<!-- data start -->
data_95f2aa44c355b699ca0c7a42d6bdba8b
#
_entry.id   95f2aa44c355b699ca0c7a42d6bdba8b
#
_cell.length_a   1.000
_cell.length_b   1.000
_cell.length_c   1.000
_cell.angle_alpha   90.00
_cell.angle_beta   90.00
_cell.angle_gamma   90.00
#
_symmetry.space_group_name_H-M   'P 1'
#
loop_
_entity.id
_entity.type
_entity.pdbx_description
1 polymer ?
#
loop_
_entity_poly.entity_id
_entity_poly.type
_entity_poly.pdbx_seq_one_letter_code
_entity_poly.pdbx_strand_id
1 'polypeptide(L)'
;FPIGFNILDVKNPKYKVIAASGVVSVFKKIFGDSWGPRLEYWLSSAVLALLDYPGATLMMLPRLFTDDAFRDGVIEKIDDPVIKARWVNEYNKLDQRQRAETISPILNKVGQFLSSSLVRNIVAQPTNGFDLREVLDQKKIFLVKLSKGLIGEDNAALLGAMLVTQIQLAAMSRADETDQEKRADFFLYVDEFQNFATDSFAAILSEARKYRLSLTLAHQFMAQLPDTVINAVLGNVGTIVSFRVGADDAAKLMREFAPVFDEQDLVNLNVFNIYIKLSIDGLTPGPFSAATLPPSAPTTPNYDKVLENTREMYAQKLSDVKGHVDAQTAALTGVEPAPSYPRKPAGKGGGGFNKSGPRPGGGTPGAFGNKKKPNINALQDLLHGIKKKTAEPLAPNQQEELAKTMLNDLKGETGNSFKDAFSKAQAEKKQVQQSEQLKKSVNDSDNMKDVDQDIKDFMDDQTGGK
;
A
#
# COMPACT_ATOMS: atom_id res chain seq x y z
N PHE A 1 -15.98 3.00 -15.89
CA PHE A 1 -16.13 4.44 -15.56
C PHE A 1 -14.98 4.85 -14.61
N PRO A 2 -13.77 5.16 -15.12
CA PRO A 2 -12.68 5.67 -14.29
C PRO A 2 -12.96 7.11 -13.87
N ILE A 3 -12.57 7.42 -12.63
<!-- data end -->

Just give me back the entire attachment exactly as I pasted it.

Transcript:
data_95f2aa44c355b699ca0c7a42d6bdba8b
#
_entry.id   95f2aa44c355b699ca0c7a42d6bdba8b
#
_cell.length_a   1.000
_cell.length_b   1.000
_cell.length_c   1.000
_cell.angle_alpha   90.00
_cell.angle_beta   90.00
_cell.angle_gamma   90.00
#
_symmetry.space_group_name_H-M   'P 1'
#
loop_
_entity.id
_entity.type
_entity.pdbx_description
1 polymer ?
#
loop_
_entity_poly.entity_id
_entity_poly.type
_entity_poly.pdbx_seq_one_letter_code
_entity_poly.pdbx_strand_id
1 'polypeptide(L)'
;FPIGFNILDVKNPKYKVIAASGVVSVFKKIFGDSWGPRLEYWLSSAVLALLDYPGATLMMLPRLFTDDAFRDGVIEKIDDPVIKARWVNEYNKLDQRQRAETISPILNKVGQFLSSSLVRNIVAQPTNGFDLREVLDQKKIFLVKLSKGLIGEDNAALLGAMLVTQIQLAAMSRADETDQEKRADFFLYVDEFQNFATDSFAAILSEARKYRLSLTLAHQFMAQLPDTVINAVLGNVGTIVSFRVGADDAAKLMREFAPVFDEQDLVNLNVFNIYIKLSIDGLTPGPFSAATLPPSAPTTPNYDKVLENTREMYAQKLSDVKGHVDAQTAALTGVEPAPSYPRKPAGKGGGGFNKSGPRPGGGTPGAFGNKKKPNINALQDLLHGIKKKTAEPLAPNQQEELAKTMLNDLKGETGNSFKDAFSKAQAEKKQVQQSEQLKKSVNDSDNMKDVDQDIKDFMDDQTGGK
;
A
#
# COMPACT_ATOMS: atom_id res chain seq x y z
N PHE A 1 -15.98 3.00 -15.89
CA PHE A 1 -16.13 4.44 -15.56
C PHE A 1 -14.98 4.85 -14.61
N PRO A 2 -13.77 5.16 -15.12
CA PRO A 2 -12.68 5.67 -14.29
C PRO A 2 -12.96 7.11 -13.87
N ILE A 3 -12.57 7.42 -12.63